Schools Ventilation for Life, not Just for COVID 02 23

Mar 9, 2023 | Ventilation Systems

At the height of the COVID-19 pandemic, ventilation was in the spotlight as never before for schools and other public buildings.

Teachers were asked to increase air flow in classrooms to try and slow the spread of the virus and scientists want that focus to remain. They say the advantages offered by good ventilation also include lower levels of infection for colds and flu, as well as providing an environment which helps children to concentrate and improve their performance in class.

In an article published in the TES last year, Professor Cath Noakes from the School of Civil Engineering at the University of Leeds and Dr Henry Burridge from Imperial College London, said: “It would be remiss to ignore ventilation and its importance in schools – especially if we really are ‘learning to live’ with COVID-19 or looking to boost attendance.

“Ventilation doesn’t just reduce the risk of illness. Studies have shown that it can also improve pupils’ concentration, cognitive performance, and productivity – in addition to reducing a range of respiratory symptoms. Schools with better ventilated classrooms have even been shown to have higher test scores.”

The article added that ventilation in schools could be achieved simply by opening doors and windows when safe to do so but noted that other measures could also be deployed: using fans or devices that clean the air by filtering out viral particles or disinfecting them.

Professor Noakes concluded: “There needs to be long-term focus on ventilation in schools. It should not be something that we look at when there is an outbreak of an infection. Improving the quality of air inside schools is much more than reacting to an outbreak of an infection. It has much wider benefits that reduce absenteeism of staff and students and improves wellbeing and educational performance.”

Types of mechanical heat recovery ventilation units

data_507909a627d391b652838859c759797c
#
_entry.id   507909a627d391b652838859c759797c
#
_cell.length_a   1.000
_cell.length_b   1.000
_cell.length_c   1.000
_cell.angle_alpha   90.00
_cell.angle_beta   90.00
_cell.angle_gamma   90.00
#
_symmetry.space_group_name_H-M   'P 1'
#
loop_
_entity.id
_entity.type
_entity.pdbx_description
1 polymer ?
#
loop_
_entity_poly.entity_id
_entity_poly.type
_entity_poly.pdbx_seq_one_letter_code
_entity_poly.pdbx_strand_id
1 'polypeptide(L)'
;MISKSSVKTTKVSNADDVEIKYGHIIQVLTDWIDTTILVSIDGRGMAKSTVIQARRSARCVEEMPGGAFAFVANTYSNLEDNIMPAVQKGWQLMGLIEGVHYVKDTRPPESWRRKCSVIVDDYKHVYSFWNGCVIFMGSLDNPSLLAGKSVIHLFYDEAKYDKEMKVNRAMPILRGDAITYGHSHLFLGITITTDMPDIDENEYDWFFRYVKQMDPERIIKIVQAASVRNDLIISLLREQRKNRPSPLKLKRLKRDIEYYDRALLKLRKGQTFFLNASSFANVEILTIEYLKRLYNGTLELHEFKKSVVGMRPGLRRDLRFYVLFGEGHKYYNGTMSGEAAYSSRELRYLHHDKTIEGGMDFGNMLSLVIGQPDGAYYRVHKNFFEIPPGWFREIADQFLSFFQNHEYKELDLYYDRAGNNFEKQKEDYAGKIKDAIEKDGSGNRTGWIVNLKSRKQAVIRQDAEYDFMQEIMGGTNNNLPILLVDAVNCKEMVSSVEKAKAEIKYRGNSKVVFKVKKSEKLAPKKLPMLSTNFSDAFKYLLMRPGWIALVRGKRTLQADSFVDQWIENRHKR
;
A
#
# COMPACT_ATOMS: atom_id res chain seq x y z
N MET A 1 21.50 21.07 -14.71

Many manufacturers offer small residential ventilation units through to large commercial air handling systems. Here we provide an overview of Mechanical Heat Recovery Ventilation (MHRV) suitable for commercial and domestic applications. More than one unit can be installed for larger commercial and even industrial applications where air handling units may not be suited.

MHRV units are designed to extract stale indoor air and bring in fresh, filtered air. The units can be ventilation only or integrated with a DX coil to provide air conditioning. Many can be stand-alone or fully integrated as part of a total HVAC solution.

MHRV units offer ‘free cooling’ and ‘heat recovery’. For example, if the air outside is colder than the inside room temperature, select heat recovery mode (sometimes referred to as heat exchange mode) and the rejected warmer air will exchange its heat energy with the incoming cooler air, raising the clean, fresh incoming air temperature. Or, in the summer months, keep the cooler air coming in without increasing the temperature with the bypass mode.

See diagram below

ventilation diagram showing heat recovery and bypass modes

Ventilation diagram showing heat recovery and bypass modes

 

 

 

 

 

 

 

 

Some manufacturers use the term total heat exchange. This means that the heat recovered in heat recovery mode is sensible and latent (heat and moisture recovery) and determined by the type of heat exchanger used inside the unit. This filter will need replacing to ensure quality of air.

We install, service, and repair ventilation units

LG Energy Recovery Ventilation, or ERV, is suitable for domestic and commercial applications. With an incorporated CO2 sensor and air purification system, the ERV unit can be stand-alone or added to an LG VRF system and controlled as one.

Mitsubishi Electric Lossnay ventilation units are ultra-quiet, making them perfect for homes. They have a third filter slot for an optional NOx filter to further improve indoor air quality where required, great for allergy sufferers. Their commercial range includes a reduced-height unit for installation in ceiling voids.

Daikin ventilation units can also be combined with their Sky Air or VRV systems. All units offer heat recovery mode and can recover up to 81% of outgoing heat. Units start as low as 10 m3/h spanning across domestic and large commercial applications.

Midea Heat Recovery Ventilation (HRV) units are also quiet in operation and offer heat exchange, air supply, exhaust and auto modes. Their range is from 200 m3/h to 500 m3/h, suitable for the commercial sector.

Further reading: Benefits of different types of ventilation 

We can advise which unit would suit your application and budget best.

 

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